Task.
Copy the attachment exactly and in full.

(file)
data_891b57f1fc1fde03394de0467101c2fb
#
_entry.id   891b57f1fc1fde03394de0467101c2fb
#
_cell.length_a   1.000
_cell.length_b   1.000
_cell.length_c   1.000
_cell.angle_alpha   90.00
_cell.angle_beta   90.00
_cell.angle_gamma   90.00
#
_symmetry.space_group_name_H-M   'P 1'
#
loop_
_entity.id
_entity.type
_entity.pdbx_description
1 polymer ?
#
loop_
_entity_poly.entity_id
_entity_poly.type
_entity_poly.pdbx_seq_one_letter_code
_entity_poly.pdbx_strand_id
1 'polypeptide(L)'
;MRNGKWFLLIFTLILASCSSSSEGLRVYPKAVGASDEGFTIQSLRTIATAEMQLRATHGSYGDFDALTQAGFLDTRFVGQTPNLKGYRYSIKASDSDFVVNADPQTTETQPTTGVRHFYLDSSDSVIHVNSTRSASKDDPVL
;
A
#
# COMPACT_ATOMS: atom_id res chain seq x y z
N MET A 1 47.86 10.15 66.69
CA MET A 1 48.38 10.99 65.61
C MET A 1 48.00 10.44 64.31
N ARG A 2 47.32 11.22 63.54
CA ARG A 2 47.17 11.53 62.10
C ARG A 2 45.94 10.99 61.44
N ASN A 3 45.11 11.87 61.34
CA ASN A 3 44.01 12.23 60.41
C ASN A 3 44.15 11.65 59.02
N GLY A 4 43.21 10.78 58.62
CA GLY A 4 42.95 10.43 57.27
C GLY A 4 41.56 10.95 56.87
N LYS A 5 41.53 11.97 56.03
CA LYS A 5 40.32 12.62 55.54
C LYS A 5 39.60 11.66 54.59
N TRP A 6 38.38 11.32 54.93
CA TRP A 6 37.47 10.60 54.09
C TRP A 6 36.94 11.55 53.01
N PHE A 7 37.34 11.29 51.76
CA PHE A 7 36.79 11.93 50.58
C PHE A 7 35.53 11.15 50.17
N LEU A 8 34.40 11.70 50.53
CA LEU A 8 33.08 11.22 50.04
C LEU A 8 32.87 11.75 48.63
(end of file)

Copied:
data_891b57f1fc1fde03394de0467101c2fb
#
_entry.id   891b57f1fc1fde03394de0467101c2fb
#
_cell.length_a   1.000
_cell.length_b   1.000
_cell.length_c   1.000
_cell.angle_alpha   90.00
_cell.angle_beta   90.00
_cell.angle_gamma   90.00
#
_symmetry.space_group_name_H-M   'P 1'
#
loop_
_entity.id
_entity.type
_entity.pdbx_description
1 polymer ?
#
loop_
_entity_poly.entity_id
_entity_poly.type
_entity_poly.pdbx_seq_one_letter_code
_entity_poly.pdbx_strand_id
1 'polypeptide(L)'
;MRNGKWFLLIFTLILASCSSSSEGLRVYPKAVGASDEGFTIQSLRTIATAEMQLRATHGSYGDFDALTQAGFLDTRFVGQTPNLKGYRYSIKASDSDFVVNADPQTTETQPTTGVRHFYLDSSDSVIHVNSTRSASKDDPVL
;
A
#
# COMPACT_ATOMS: atom_id res chain seq x y z
N MET A 1 47.86 10.15 66.69
CA MET A 1 48.38 10.99 65.61
C MET A 1 48.00 10.44 64.31
N ARG A 2 47.32 11.22 63.54
CA ARG A 2 47.17 11.53 62.10
C ARG A 2 45.94 10.99 61.44
N ASN A 3 45.11 11.87 61.34
CA ASN A 3 44.01 12.23 60.41
C ASN A 3 44.15 11.65 59.02
N GLY A 4 43.21 10.78 58.62
CA GLY A 4 42.95 10.43 57.27
C GLY A 4 41.56 10.95 56.87
N LYS A 5 41.53 11.97 56.03
CA LYS A 5 40.32 12.62 55.54
C LYS A 5 39.60 11.66 54.59
N TRP A 6 38.38 11.32 54.93
CA TRP A 6 37.47 10.60 54.09
C TRP A 6 36.94 11.55 53.01
N PHE A 7 37.34 11.29 51.76
CA PHE A 7 36.79 11.93 50.58
C PHE A 7 35.53 11.15 50.17
N LEU A 8 34.40 11.70 50.53
CA LEU A 8 33.08 11.22 50.04
C LEU A 8 32.87 11.75 48.63